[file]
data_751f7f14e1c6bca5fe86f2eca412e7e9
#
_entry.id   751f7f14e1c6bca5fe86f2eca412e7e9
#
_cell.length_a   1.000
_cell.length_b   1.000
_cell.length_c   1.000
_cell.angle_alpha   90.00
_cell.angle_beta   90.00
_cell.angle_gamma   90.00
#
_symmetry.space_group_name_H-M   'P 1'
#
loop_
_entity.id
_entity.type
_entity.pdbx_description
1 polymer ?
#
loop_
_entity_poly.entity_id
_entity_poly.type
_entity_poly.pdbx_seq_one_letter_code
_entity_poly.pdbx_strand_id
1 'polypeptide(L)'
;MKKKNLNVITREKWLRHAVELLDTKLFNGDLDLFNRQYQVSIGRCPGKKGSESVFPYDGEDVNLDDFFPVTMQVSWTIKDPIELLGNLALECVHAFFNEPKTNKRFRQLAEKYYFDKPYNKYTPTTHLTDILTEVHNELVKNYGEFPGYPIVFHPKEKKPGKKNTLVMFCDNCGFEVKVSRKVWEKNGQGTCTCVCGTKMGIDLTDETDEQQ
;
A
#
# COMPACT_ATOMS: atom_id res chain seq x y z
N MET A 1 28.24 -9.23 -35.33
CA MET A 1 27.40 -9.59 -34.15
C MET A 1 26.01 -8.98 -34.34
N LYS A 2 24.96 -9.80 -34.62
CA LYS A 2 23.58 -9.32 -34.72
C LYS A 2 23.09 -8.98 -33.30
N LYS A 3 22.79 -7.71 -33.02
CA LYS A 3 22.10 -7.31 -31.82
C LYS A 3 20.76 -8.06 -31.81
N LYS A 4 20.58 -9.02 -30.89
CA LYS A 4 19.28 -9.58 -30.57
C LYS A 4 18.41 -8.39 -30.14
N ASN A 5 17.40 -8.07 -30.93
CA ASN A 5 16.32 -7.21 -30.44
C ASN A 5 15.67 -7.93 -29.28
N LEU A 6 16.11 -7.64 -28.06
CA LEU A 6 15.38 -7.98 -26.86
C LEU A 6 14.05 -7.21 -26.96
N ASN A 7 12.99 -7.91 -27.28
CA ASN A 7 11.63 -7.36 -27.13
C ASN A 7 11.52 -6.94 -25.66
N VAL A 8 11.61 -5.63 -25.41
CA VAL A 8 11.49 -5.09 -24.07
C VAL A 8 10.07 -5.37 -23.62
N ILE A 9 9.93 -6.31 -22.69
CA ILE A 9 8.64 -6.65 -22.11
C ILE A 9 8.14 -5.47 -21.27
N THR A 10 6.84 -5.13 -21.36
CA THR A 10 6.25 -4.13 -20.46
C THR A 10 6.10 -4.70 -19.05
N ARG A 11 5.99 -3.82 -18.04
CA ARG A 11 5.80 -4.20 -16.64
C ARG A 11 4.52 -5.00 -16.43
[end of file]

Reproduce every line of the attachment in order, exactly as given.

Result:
data_751f7f14e1c6bca5fe86f2eca412e7e9
#
_entry.id   751f7f14e1c6bca5fe86f2eca412e7e9
#
_cell.length_a   1.000
_cell.length_b   1.000
_cell.length_c   1.000
_cell.angle_alpha   90.00
_cell.angle_beta   90.00
_cell.angle_gamma   90.00
#
_symmetry.space_group_name_H-M   'P 1'
#
loop_
_entity.id
_entity.type
_entity.pdbx_description
1 polymer ?
#
loop_
_entity_poly.entity_id
_entity_poly.type
_entity_poly.pdbx_seq_one_letter_code
_entity_poly.pdbx_strand_id
1 'polypeptide(L)'
;MKKKNLNVITREKWLRHAVELLDTKLFNGDLDLFNRQYQVSIGRCPGKKGSESVFPYDGEDVNLDDFFPVTMQVSWTIKDPIELLGNLALECVHAFFNEPKTNKRFRQLAEKYYFDKPYNKYTPTTHLTDILTEVHNELVKNYGEFPGYPIVFHPKEKKPGKKNTLVMFCDNCGFEVKVSRKVWEKNGQGTCTCVCGTKMGIDLTDETDEQQ
;
A
#
# COMPACT_ATOMS: atom_id res chain seq x y z
N MET A 1 28.24 -9.23 -35.33
CA MET A 1 27.40 -9.59 -34.15
C MET A 1 26.01 -8.98 -34.34
N LYS A 2 24.96 -9.80 -34.62
CA LYS A 2 23.58 -9.32 -34.72
C LYS A 2 23.09 -8.98 -33.30
N LYS A 3 22.79 -7.71 -33.02
CA LYS A 3 22.10 -7.31 -31.82
C LYS A 3 20.76 -8.06 -31.81
N LYS A 4 20.58 -9.02 -30.89
CA LYS A 4 19.28 -9.58 -30.57
C LYS A 4 18.41 -8.39 -30.14
N ASN A 5 17.40 -8.07 -30.93
CA ASN A 5 16.32 -7.21 -30.44
C ASN A 5 15.67 -7.93 -29.28
N LEU A 6 16.11 -7.64 -28.06
CA LEU A 6 15.38 -7.98 -26.86
C LEU A 6 14.05 -7.21 -26.96
N ASN A 7 12.99 -7.91 -27.28
CA ASN A 7 11.63 -7.36 -27.13
C ASN A 7 11.52 -6.94 -25.66
N VAL A 8 11.61 -5.63 -25.41
CA VAL A 8 11.49 -5.09 -24.07
C VAL A 8 10.07 -5.37 -23.62
N ILE A 9 9.93 -6.31 -22.69
CA ILE A 9 8.64 -6.65 -22.11
C ILE A 9 8.14 -5.47 -21.27
N THR A 10 6.84 -5.13 -21.36
CA THR A 10 6.25 -4.13 -20.46
C THR A 10 6.10 -4.70 -19.05
N ARG A 11 5.99 -3.82 -18.04
CA ARG A 11 5.80 -4.20 -16.64
C ARG A 11 4.52 -5.00 -16.43